Twenty-eight House Republicans joined 193 Democrats in voting “yes” on the passage of a “clean” debt ceiling hike that would allow the United States to continue to pay its bills until March of next year. While Republicans originally planned to tie the debt ceiling increase to unrelated matters like approval of the Keystone XL or a repeal of the risk corridors provision of the Affordable Care Act, the House GOP was unable to decide on specific demands.
Harry Reid thanked Speaker John Boehner for his efforts to pass the legislation. “I commend Speaker Boehner for doing the right thing,”Reid told reporters, “”I hope this common-sense approach will continue throughout the year so we can actually get things done.” He described the debt ceiling deal as a “good first step” to improving Congress’ relations.
Representative Tom Rooney (R-FL) said that some Republicans are so ideologically opposed to a debt ceiling increase that no bill would have satisfied them. Boehner remarked that it is difficult to get Republicans to agree on an idea. Representative James Lankford (R-OK) said that the House GOP is like “a couple that’s fighting over money all the time.” In other words, the right wing is so divided at the moment that America might actually see a little bit of progress.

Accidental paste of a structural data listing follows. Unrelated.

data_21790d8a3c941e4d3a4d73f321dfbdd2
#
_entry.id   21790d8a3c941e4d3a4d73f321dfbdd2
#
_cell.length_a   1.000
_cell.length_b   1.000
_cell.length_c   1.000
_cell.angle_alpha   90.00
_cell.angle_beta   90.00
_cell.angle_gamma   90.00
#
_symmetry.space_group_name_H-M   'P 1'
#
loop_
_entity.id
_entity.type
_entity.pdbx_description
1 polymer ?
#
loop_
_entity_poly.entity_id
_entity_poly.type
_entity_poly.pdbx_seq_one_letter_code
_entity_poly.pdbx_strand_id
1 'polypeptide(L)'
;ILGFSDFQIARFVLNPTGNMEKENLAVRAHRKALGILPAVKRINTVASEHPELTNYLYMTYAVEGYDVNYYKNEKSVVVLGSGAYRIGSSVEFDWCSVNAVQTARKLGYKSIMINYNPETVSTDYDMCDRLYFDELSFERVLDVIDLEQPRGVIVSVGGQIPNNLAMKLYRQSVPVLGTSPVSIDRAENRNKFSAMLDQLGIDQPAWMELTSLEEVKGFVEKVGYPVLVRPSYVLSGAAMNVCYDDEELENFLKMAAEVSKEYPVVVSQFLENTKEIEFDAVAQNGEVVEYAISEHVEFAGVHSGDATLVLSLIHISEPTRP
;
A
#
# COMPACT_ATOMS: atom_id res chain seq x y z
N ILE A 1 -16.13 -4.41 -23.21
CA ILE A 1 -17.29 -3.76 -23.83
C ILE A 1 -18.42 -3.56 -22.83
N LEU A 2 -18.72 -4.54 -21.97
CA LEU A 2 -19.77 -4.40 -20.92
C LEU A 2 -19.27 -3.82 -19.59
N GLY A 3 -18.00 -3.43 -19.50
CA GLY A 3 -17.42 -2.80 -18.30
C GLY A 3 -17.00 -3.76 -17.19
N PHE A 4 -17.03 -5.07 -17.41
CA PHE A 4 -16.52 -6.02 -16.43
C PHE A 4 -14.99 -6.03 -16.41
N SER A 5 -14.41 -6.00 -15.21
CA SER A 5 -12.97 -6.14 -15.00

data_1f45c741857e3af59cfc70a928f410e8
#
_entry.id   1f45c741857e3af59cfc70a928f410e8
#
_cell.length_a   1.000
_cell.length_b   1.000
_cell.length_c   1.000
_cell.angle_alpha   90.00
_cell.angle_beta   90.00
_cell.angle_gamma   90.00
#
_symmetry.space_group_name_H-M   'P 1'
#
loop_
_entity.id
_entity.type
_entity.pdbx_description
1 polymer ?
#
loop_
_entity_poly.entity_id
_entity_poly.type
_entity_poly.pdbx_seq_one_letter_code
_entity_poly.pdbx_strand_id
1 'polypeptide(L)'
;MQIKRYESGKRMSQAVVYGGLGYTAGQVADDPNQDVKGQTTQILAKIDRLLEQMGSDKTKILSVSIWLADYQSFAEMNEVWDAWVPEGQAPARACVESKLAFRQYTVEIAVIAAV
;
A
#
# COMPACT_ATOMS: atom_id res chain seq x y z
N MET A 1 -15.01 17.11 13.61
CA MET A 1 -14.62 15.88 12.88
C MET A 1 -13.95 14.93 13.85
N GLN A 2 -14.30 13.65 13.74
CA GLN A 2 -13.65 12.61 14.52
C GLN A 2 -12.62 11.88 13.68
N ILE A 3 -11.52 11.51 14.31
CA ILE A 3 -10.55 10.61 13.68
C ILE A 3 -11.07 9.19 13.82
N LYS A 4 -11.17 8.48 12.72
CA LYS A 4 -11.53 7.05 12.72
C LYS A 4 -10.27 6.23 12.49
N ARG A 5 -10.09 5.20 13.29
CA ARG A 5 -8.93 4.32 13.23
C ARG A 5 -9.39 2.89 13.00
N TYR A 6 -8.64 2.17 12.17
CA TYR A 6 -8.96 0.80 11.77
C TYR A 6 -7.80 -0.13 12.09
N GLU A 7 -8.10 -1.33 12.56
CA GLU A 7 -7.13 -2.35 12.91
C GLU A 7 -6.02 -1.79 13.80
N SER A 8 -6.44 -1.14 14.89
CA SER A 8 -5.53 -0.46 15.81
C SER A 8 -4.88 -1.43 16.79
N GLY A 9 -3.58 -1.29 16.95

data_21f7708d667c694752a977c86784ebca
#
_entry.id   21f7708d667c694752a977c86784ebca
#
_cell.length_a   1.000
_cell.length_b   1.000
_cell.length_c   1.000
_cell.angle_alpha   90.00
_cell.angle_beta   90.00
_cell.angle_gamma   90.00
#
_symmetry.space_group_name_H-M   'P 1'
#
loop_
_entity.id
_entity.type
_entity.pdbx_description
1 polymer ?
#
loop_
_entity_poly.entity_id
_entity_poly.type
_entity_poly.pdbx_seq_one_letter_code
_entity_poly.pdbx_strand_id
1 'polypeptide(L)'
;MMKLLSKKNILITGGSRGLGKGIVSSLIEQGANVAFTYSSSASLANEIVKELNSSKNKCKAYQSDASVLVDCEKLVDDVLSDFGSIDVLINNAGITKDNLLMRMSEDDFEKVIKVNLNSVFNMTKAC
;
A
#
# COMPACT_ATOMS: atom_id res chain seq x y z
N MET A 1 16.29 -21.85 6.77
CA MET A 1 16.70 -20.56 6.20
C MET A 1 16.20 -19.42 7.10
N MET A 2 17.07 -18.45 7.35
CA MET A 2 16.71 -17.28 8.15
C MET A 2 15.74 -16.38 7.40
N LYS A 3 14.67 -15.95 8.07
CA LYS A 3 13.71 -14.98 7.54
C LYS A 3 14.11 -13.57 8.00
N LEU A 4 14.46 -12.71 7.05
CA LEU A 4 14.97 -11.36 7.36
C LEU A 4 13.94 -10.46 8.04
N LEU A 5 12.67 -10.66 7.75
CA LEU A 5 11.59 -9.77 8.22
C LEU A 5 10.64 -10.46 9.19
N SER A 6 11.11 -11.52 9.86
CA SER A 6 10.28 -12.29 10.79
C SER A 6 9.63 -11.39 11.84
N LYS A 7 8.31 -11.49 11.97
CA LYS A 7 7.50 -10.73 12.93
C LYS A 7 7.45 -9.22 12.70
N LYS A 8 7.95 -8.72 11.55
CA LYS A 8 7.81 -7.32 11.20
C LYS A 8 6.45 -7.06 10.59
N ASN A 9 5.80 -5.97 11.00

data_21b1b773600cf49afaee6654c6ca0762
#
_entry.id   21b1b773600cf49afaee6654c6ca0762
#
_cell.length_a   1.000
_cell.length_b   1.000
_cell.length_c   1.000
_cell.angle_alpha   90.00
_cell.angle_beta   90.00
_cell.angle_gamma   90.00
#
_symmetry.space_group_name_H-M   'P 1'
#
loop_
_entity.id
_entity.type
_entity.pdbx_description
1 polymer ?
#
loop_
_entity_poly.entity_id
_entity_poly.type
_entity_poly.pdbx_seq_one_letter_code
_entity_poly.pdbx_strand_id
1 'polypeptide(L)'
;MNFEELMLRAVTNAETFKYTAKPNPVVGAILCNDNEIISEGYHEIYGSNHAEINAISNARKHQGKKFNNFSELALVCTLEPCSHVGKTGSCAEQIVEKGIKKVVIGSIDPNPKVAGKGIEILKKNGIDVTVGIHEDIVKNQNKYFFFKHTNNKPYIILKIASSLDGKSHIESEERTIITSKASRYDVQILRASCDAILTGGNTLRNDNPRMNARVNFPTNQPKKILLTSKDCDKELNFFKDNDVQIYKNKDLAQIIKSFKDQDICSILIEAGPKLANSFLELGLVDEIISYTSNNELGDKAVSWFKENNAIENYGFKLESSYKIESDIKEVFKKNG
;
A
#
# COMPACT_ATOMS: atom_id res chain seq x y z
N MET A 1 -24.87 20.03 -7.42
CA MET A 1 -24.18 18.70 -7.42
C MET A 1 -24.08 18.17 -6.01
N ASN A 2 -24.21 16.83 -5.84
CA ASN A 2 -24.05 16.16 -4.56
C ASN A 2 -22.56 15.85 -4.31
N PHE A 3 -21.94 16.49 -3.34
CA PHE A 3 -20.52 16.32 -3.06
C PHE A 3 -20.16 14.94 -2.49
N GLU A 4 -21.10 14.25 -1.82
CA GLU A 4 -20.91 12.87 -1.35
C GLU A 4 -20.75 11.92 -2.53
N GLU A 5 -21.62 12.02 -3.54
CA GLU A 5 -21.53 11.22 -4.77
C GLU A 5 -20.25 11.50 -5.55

It is unclear whether or not the debt ceiling deal will pass the Senate, but some Senate Republicans have reportedly said that they think it will. The Senate is expected to vote within a week.
Senator Patty Murray (D-WA) sees this as a refreshing change of pace for the GOP. “I’m glad that Republican leaders finally bowed to reality and put families and the economy before the Tea Party,” she said in a statement. “The era of economic hostage-taking, ransom demands, and manufactured crises should finally be behind us, and we now have an opportunity to refocus on the real challenges workers and families face every day.”